Monday, June 2, 2014

Early June Live in CT + Horvitz in Brass

The penultimate concert in the Spring 2014 series at Firehouse 12 takes place this Friday June 6 and features the Linda Oh Group: Sun Pictures.  Bassist/composer Oh, a native of Kuala Lampur who moved to Perth, Australia, with her family when she was 4 years, has become a mainstay on the creative music scene over the past 5 years.  Since arriving in the United States to stay in 2006, she has worked with Steve Wilson, Kenny Barron, Fabian Almazan, Pascal Le Bouef and Dave Douglas.  After self-releasing her splendid debut CD, "Entry", in 2009, she signed with Douglas's Greenleaf Music label, releasing "Initial Here" in 2012 and her latest "Sun Pictures" in September 2013.

Joining Ms. Oh in New Haven will be Ben Wendel (saxophones), Rudy Royston (drums) and Matt Stevens (guitar).  They'll not only play most of the songs from that fine release but also several pieces recently added to the band's book.  There are 2 sets - 8:3) and 10 p.m. - to find out more, go to or call 203-785-0468.  To find out more about the bassist and her music, go to

Here's a piece from the CD:

The Side Door Jazz Club in Old Lyme has, as usual, quite an interesting pair of concerts this weekend.  On Friday, guitarist Chris Flory comes to the Club with his Quartet to play his convivial style of swing, blues and jazz.  As a teenager, he took lessons from Tiny Grimes, in his 20s recorded and toured with Scott Hamilton, and, from 1978 - 1983, played with the legendary Benny Goodman.  His inspirations on guitar range from Charlie Christian to Wes Montgomery to B.B. King.  Flory has recorded 5 CDs as a leader, the latest being 2008's "For You" on Arbors Records.

He'll be performing alongside Larry Ham (piano), Lee Hudson (bass) and Tom Mellito (drums).  Doors open at 7:30 p.m. with the first set commencing at 8:30.  Contact info is below.  To find out more about Chris Flory, go to

On Saturday, the Side Door welcomes trombonist Clifton Anderson.  The native of Harlem, New York, Anderson received his first trombone from his uncle Sonny Rollins and that gift has stood in good stead ever since.  While many jazz fans know him from his work on many Rollins' Lps and CDs, he's actually has quite an impressive career, playing with Frank Foster, in Slide Hampton's "World of Trombones", with Stevie Wonder, Wyclef Jean, Lester Bowie, Paul Simon and many, many others.

His Quartet includes Tadataka Unno (piano), Paul Beaudry (bass) and Steve Williams (drums).  For tickets and more, go to or call 860-434-0886.  You can ask purchase tickets to upcoming shows including the June 11th appearance of Diane Schuur.

Here's a nice track from Clifton Anderson's 2012 Daywood Drive CD titled "And So We Carry On."

The Westerlies is a New York City-based brass quartet, all of whom grew up in Seattle, Washington but did not play as a unit until moving to New York City.  Composed of trumpeters Riley Mulherkar and Zubin Hensler plus trombonists Andy Clausen and Willem De Koch, the group came together in 2011 and, since then, have collaborated with Dave Douglas, Bill Frisell and Juilliard Dance.  Composer Wayne Horvitz (born in New York City, now living in Seattle) has worked with several members and approached the ensemble in early 2013 with the idea of adapting his music to be performed by brass quartet. In May of 2013, The Westerlies played the program at The Stone in New York City and, in August, retreated to Lopez Island in Puget Sound, Washington, and recorded "Wish The Children Would Come On Home: The Music of Wayne Horvitz", now released to the world by Songlines.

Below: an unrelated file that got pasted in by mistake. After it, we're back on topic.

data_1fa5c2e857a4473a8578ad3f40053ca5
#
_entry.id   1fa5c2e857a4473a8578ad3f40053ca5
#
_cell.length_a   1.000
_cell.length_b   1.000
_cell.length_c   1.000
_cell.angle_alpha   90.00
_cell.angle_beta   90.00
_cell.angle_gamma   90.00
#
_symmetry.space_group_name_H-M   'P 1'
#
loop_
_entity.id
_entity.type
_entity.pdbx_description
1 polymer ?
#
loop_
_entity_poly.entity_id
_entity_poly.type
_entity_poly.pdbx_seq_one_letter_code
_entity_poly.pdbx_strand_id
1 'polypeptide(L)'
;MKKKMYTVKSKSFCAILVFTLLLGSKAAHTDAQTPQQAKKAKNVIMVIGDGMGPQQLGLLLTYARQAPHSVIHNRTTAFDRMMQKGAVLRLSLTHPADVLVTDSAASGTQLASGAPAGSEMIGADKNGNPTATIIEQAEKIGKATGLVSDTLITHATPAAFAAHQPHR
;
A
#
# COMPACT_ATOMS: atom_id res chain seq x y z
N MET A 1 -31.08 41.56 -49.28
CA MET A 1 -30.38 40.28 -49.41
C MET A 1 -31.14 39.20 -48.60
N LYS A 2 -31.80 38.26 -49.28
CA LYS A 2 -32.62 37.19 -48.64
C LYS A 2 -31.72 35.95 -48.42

Though the project was the composer's idea, most of the tunes were picked and arranged by members of the ensemble.  Horvitz plays keyboards and electronics on the title track and on 3 "Interludes" (which are improvisations based on the song).  The pieces range from the Copland-esque "Please Keep That Train Away From My Door" that opens the program to the bright and bouncy "Home" to the gospel-tinged "Sweeter Than The Day" to the slow-movng blues "The Circus Prospered."  Most of the tracks are short with only 1 (the multi-sectioned "9/8" clocking in at over 5 minutes) yet there is so much to absorb.  Horvitz has produced so much music over the past 3 decades with so many different sized ensembles; why stands out here is his melodism and the harmonies the brass players find in their arrangements.  There are moments that are so quiet and others filled with playful interactions ("The Band With Muddy" is wonderfully schizoid with fine melodic moments amidst its stops-and-starts while the title track is awash with spooky noises).

The Westerlies are most certainly a fresh breeze in an often stagnant world.  "Wishing The Children Would Come On Home" is a delightful reminder of the wealth of fine music that Wayne Horvitz has created and continues to create.  For more information, go to

Here's a taste of the CD:

No comments:

Post a Comment